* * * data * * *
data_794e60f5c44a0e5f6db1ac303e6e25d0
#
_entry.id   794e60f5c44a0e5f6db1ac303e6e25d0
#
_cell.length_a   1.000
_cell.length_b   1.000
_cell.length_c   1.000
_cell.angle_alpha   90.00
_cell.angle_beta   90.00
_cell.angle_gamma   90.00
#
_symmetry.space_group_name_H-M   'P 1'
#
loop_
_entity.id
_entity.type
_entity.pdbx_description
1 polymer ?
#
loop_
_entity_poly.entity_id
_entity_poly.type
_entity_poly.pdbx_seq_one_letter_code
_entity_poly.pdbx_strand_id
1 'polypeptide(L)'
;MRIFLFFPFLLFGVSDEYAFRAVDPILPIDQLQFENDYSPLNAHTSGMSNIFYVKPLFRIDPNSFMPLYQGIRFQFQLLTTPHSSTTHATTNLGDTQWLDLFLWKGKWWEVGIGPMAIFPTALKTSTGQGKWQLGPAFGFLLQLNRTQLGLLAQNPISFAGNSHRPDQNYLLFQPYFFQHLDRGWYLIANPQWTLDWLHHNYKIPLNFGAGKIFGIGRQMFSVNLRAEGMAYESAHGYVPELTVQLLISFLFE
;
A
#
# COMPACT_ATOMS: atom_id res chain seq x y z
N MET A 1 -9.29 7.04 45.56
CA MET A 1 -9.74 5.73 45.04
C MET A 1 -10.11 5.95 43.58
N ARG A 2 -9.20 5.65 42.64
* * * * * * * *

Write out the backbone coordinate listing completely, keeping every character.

data_794e60f5c44a0e5f6db1ac303e6e25d0
#
_entry.id   794e60f5c44a0e5f6db1ac303e6e25d0
#
_cell.length_a   1.000
_cell.length_b   1.000
_cell.length_c   1.000
_cell.angle_alpha   90.00
_cell.angle_beta   90.00
_cell.angle_gamma   90.00
#
_symmetry.space_group_name_H-M   'P 1'
#
loop_
_entity.id
_entity.type
_entity.pdbx_description
1 polymer ?
#
loop_
_entity_poly.entity_id
_entity_poly.type
_entity_poly.pdbx_seq_one_letter_code
_entity_poly.pdbx_strand_id
1 'polypeptide(L)'
;MRIFLFFPFLLFGVSDEYAFRAVDPILPIDQLQFENDYSPLNAHTSGMSNIFYVKPLFRIDPNSFMPLYQGIRFQFQLLTTPHSSTTHATTNLGDTQWLDLFLWKGKWWEVGIGPMAIFPTALKTSTGQGKWQLGPAFGFLLQLNRTQLGLLAQNPISFAGNSHRPDQNYLLFQPYFFQHLDRGWYLIANPQWTLDWLHHNYKIPLNFGAGKIFGIGRQMFSVNLRAEGMAYESAHGYVPELTVQLLISFLFE
;
A
#
# COMPACT_ATOMS: atom_id res chain seq x y z
N MET A 1 -9.29 7.04 45.56
CA MET A 1 -9.74 5.73 45.04
C MET A 1 -10.11 5.95 43.58
N ARG A 2 -9.20 5.65 42.64